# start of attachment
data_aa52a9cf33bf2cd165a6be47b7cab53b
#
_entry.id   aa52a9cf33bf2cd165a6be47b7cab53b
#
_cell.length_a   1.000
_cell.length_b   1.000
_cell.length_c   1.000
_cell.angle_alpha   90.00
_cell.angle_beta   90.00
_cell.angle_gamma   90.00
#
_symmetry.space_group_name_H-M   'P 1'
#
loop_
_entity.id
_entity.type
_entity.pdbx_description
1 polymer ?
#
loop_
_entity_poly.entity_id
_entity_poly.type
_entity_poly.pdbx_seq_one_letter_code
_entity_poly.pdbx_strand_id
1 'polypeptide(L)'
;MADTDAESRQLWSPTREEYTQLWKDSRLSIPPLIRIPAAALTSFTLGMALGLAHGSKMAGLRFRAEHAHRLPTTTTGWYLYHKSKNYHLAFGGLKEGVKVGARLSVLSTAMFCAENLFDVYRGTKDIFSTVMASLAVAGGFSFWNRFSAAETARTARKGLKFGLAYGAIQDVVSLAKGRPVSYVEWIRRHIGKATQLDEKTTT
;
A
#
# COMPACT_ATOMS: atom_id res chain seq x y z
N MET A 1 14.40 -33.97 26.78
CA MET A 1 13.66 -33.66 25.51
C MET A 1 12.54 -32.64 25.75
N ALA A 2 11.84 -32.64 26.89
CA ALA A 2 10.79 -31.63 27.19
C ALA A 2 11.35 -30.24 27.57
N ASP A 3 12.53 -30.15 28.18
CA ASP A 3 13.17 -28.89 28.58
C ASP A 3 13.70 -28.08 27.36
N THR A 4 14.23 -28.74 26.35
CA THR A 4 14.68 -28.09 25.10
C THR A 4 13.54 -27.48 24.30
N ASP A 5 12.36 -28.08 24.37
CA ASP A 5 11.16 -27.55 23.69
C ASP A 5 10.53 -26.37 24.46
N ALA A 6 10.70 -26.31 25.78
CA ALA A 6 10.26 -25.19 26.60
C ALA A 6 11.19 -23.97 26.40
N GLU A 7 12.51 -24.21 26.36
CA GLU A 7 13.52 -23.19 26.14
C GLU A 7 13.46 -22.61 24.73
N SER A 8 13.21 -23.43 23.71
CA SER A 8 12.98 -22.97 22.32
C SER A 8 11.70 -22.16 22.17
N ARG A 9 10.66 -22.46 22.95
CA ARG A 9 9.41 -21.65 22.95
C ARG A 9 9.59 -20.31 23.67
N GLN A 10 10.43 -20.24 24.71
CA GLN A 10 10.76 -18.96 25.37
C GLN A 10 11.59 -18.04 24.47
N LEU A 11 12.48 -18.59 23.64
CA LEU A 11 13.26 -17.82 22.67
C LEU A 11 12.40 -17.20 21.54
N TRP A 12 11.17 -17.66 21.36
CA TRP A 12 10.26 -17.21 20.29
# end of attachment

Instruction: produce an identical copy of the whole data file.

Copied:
data_aa52a9cf33bf2cd165a6be47b7cab53b
#
_entry.id   aa52a9cf33bf2cd165a6be47b7cab53b
#
_cell.length_a   1.000
_cell.length_b   1.000
_cell.length_c   1.000
_cell.angle_alpha   90.00
_cell.angle_beta   90.00
_cell.angle_gamma   90.00
#
_symmetry.space_group_name_H-M   'P 1'
#
loop_
_entity.id
_entity.type
_entity.pdbx_description
1 polymer ?
#
loop_
_entity_poly.entity_id
_entity_poly.type
_entity_poly.pdbx_seq_one_letter_code
_entity_poly.pdbx_strand_id
1 'polypeptide(L)'
;MADTDAESRQLWSPTREEYTQLWKDSRLSIPPLIRIPAAALTSFTLGMALGLAHGSKMAGLRFRAEHAHRLPTTTTGWYLYHKSKNYHLAFGGLKEGVKVGARLSVLSTAMFCAENLFDVYRGTKDIFSTVMASLAVAGGFSFWNRFSAAETARTARKGLKFGLAYGAIQDVVSLAKGRPVSYVEWIRRHIGKATQLDEKTTT
;
A
#
# COMPACT_ATOMS: atom_id res chain seq x y z
N MET A 1 14.40 -33.97 26.78
CA MET A 1 13.66 -33.66 25.51
C MET A 1 12.54 -32.64 25.75
N ALA A 2 11.84 -32.64 26.89
CA ALA A 2 10.79 -31.63 27.19
C ALA A 2 11.35 -30.24 27.57
N ASP A 3 12.53 -30.15 28.18
CA ASP A 3 13.17 -28.89 28.58
C ASP A 3 13.70 -28.08 27.36
N THR A 4 14.23 -28.74 26.35
CA THR A 4 14.68 -28.09 25.10
C THR A 4 13.54 -27.48 24.30
N ASP A 5 12.36 -28.08 24.37
CA ASP A 5 11.16 -27.55 23.69
C ASP A 5 10.53 -26.37 24.46
N ALA A 6 10.70 -26.31 25.78
CA ALA A 6 10.26 -25.19 26.60
C ALA A 6 11.19 -23.97 26.40
N GLU A 7 12.51 -24.21 26.36
CA GLU A 7 13.52 -23.19 26.14
C GLU A 7 13.46 -22.61 24.73
N SER A 8 13.21 -23.43 23.71
CA SER A 8 12.98 -22.97 22.32
C SER A 8 11.70 -22.16 22.17
N ARG A 9 10.66 -22.46 22.95
CA ARG A 9 9.41 -21.65 22.95
C ARG A 9 9.59 -20.31 23.67
N GLN A 10 10.43 -20.24 24.71
CA GLN A 10 10.76 -18.96 25.37
C GLN A 10 11.59 -18.04 24.47
N LEU A 11 12.48 -18.59 23.64
CA LEU A 11 13.26 -17.82 22.67
C LEU A 11 12.40 -17.20 21.54
N TRP A 12 11.17 -17.66 21.36
CA TRP A 12 10.26 -17.21 20.29